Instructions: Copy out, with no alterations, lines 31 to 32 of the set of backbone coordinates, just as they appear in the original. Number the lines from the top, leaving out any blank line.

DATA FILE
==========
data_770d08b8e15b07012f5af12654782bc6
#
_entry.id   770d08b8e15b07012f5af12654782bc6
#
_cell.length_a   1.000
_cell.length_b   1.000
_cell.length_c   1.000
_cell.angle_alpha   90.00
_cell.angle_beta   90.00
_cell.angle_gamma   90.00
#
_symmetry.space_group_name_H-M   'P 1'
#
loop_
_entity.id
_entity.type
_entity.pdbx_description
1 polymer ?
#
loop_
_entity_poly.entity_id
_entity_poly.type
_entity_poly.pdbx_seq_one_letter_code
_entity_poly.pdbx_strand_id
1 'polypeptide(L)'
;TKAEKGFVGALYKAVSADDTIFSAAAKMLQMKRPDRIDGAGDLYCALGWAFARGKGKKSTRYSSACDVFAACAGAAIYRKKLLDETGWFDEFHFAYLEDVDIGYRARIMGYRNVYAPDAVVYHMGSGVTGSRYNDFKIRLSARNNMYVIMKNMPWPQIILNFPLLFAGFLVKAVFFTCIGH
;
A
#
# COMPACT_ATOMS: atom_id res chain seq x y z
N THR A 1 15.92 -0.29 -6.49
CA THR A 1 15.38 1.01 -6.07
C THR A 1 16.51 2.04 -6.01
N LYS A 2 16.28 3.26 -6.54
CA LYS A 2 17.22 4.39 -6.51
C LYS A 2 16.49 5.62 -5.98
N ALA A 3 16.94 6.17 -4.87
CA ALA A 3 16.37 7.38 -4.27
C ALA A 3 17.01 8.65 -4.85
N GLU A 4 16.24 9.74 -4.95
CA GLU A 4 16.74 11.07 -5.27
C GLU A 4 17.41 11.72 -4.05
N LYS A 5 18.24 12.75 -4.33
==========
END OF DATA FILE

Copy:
N THR A 1 15.92 -0.29 -6.49
CA THR A 1 15.38 1.01 -6.07